Emotionally Driven QA

Today, a QA engineer plays a crucial part in product quality and product delivery. Many tools are utilized to achieve this and also to ease the life of a QA engineer. Automation tools are being used to carryout functional test and to check whether the system can withhold the given load limitation.

Does automation testing help in identifying system defects? Does it make the testing easier? Does it reduce the time of the testing phase? It would, to a certain extent. Is it enough to deliver a stable software? Can it identify inconsistency? Would it identify potential problems? Would it give an insight on how to solve potential problems? Of course it would help. However, this is not enough to ensure a high quality delivery; automation is a method that reduces the repetitive tasks performed by a QA engineer. Automation is not a quality solution by itself. This is not an introduction to prove that manual testing is the solution for good quality. However, it is an introduction that would emphasize on the need for human intervention to successfully identify weak points in a software solution.

In testing, it is important to have a principle or mechanism (i.e. a logical process) by which we recognize a problem. A logical process doesn’t guarantee that there is a problem, but it points to potential problems; inconsistency is an important theme in a logical testing process – we suspect a problem if a product is inconsistent with its history, with comparable products, with claims made about it or with user expectations. This process is heuristic and it often works, though it can sometimes fail. My belief is that a logical testing process and automation would not be enough to identify opportunities for improving the system stability and performance; our humanity as testers plays a big role in revealing important information and problems in the system under testing. Hence comes the tester emotions.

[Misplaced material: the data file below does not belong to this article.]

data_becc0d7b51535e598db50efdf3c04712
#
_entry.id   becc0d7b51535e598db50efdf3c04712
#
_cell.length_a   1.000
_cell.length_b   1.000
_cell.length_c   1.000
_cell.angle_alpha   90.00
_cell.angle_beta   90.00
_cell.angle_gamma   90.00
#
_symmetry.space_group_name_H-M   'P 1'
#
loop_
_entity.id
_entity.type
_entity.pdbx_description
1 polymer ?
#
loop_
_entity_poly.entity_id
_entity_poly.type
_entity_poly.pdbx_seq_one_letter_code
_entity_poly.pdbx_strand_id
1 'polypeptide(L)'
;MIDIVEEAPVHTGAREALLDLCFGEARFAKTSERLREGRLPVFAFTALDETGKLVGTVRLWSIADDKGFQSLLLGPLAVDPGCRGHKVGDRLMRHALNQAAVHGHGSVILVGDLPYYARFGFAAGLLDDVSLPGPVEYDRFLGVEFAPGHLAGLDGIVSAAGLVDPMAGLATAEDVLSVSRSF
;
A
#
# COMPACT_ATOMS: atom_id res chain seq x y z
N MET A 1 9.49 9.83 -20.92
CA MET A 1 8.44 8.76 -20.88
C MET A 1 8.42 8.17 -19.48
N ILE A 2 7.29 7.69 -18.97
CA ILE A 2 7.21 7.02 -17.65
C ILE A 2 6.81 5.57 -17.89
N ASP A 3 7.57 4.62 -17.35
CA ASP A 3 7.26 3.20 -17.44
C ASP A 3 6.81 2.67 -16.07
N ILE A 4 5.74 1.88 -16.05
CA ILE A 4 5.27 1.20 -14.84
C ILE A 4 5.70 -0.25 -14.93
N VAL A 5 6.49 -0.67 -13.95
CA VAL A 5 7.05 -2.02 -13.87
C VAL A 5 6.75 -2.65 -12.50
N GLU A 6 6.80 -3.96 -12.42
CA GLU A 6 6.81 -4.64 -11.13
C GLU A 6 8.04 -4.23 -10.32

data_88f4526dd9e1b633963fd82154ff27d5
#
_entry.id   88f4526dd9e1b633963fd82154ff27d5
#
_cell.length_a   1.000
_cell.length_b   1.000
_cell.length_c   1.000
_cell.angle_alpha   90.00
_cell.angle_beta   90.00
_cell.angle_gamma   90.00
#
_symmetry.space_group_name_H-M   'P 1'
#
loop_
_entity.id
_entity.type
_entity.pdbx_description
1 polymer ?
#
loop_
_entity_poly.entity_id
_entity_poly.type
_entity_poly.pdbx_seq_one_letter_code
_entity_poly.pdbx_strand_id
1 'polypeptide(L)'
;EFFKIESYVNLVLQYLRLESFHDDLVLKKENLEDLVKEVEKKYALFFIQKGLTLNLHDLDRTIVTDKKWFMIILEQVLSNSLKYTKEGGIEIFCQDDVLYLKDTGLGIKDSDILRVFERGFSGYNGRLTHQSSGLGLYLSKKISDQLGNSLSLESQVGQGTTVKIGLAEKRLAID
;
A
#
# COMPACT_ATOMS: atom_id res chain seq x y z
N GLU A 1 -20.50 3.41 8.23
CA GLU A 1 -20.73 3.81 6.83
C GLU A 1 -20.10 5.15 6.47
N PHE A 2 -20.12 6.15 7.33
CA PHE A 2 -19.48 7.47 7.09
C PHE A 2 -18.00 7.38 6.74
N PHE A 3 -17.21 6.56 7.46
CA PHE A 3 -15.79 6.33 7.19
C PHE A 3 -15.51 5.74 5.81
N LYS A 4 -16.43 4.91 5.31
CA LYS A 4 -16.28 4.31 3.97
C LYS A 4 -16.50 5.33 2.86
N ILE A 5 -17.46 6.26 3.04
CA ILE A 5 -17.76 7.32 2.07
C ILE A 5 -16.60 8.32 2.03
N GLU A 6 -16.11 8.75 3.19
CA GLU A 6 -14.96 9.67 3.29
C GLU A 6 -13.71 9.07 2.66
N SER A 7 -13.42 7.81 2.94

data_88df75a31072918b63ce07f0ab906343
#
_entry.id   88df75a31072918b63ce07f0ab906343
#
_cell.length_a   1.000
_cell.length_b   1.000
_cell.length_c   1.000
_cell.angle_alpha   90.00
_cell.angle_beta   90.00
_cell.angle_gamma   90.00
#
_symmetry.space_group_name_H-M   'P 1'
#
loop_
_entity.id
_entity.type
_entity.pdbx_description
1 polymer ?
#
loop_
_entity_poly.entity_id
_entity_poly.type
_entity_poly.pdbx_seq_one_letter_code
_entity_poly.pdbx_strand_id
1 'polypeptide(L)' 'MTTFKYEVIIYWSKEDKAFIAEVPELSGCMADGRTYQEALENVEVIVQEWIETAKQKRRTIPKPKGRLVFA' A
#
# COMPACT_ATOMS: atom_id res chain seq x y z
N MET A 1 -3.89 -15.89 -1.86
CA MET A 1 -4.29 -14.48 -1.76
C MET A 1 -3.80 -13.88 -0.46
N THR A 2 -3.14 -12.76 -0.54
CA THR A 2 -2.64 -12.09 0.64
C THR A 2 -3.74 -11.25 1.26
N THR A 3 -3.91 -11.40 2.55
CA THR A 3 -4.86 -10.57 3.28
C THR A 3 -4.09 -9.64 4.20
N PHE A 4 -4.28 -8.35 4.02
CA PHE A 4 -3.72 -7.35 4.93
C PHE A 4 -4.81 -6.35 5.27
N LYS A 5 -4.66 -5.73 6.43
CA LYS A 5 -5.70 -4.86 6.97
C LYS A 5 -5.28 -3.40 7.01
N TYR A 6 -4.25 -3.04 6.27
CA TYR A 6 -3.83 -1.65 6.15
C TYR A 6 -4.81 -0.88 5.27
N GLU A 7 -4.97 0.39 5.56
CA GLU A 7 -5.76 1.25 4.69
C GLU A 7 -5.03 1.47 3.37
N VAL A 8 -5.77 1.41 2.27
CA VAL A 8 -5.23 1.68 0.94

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Have you ever noticed your emotions while testing? Have you ever felt awakened when exploring a defect? When you recognize a bug in the system, the recognition is triggered by some emotions such as frustration, confusion, annoyance, irritation and curiosity, which will happen when there are inconsistency with the expectations, a bad user interface/experience, a missing feature, a trivial bug or a pointer to useful investigation. When a QA engineer feels this way, he/she has to be prepared to identify a new problem. Other emotions such as boredom, amusement and tiredness might point that the software has a good quality, or the testing being done is not efficient or insignificant. When a QA engineer feels this way, he/she has to take a break, revisit the testing strategy and ask for an advice from a third party. Otherwise, he/she can move to a different QA task, if possible, as these feelings might be caused by the QA engineer current mind set.

Do emotions play an important role in the Quality process? Please comment.

 

 

 

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